The Denmark that we see here and that is still referenced, is now very much an African country, and not just because of the heavy black actor casting, this is all about a style and a carnival feeling to many of the scenes. Music is provided by tribal-like drums, and characters stalk the scenes carrying handguns and rifles, bringing a modern feeling to the conflict as well. This is certainly not the "rotten state of Denmark" that most Shakespeare aficionados are familiar with.
Characters are changed drastically as we have more cocksure, swaggering, modern feeling to the individual…

Review of The Rover at the Holy Sepulchre, Northampton

I have seen very little restoration comedy, and with Playhouse Creatures early this year, very much Restoration period, Masque Theatre has provided much of it this year, with this edition of Aphra Behn's 1677 play The Rover or The Banish'd Cavaliers. Behn was quite a landmark writer, recognised as one of the first women to make a living from writing (and has an extraordinary real-life worth researching). Perhaps having watched The Rover now, you can see why her work might well have been accepted back then. It is suitably bawdy, really extremely rude at times in places, definitely farcical (with disguise situations aplenty that wouldn't fool a blind man with a blindfold on) and perhaps most importantly, makes the woman much of the time the victims in the frequent sexual exploits. It clearly wasn't being anything that a man of the time wouldn't write, and probably means it lay a suitable path for success for Behn as a result.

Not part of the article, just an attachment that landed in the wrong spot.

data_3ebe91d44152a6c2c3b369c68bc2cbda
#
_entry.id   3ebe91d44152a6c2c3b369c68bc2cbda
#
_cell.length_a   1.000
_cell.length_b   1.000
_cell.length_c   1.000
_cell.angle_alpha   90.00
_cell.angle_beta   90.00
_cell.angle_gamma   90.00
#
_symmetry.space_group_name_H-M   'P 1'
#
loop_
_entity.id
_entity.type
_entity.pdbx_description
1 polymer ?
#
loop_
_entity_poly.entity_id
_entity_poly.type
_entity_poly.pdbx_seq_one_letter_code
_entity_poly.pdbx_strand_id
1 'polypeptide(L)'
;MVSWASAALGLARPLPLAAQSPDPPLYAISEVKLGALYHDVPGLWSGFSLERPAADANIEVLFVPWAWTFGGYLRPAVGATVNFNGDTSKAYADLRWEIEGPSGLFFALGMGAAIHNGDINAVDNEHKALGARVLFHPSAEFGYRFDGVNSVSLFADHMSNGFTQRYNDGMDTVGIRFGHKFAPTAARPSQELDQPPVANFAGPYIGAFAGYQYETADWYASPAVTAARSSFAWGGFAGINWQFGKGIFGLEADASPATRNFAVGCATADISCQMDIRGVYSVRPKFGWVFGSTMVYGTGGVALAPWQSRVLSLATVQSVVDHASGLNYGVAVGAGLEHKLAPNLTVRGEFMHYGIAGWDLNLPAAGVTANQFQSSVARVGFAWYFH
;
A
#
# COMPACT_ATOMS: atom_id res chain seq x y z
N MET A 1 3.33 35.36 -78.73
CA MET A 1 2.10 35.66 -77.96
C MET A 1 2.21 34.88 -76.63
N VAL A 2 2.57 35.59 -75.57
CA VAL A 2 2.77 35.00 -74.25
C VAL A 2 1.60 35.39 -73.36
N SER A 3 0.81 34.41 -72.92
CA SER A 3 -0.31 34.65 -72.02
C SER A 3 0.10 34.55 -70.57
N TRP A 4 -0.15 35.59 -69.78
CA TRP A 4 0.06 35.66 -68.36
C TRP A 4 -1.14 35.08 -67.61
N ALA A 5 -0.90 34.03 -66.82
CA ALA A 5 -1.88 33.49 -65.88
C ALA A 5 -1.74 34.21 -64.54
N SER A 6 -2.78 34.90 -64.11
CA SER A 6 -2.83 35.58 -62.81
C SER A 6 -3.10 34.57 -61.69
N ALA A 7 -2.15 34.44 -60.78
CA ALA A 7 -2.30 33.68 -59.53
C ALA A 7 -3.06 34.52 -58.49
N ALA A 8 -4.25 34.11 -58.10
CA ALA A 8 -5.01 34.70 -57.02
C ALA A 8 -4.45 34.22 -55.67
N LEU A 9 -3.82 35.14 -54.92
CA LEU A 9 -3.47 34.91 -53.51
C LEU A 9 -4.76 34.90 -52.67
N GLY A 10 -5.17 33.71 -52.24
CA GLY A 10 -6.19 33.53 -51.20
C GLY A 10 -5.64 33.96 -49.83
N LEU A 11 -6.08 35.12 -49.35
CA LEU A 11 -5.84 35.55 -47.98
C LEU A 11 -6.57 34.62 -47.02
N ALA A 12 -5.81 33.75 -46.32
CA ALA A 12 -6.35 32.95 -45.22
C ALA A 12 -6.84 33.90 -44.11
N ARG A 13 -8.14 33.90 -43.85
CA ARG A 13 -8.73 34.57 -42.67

The Rover itself is tremendous fun, ploug…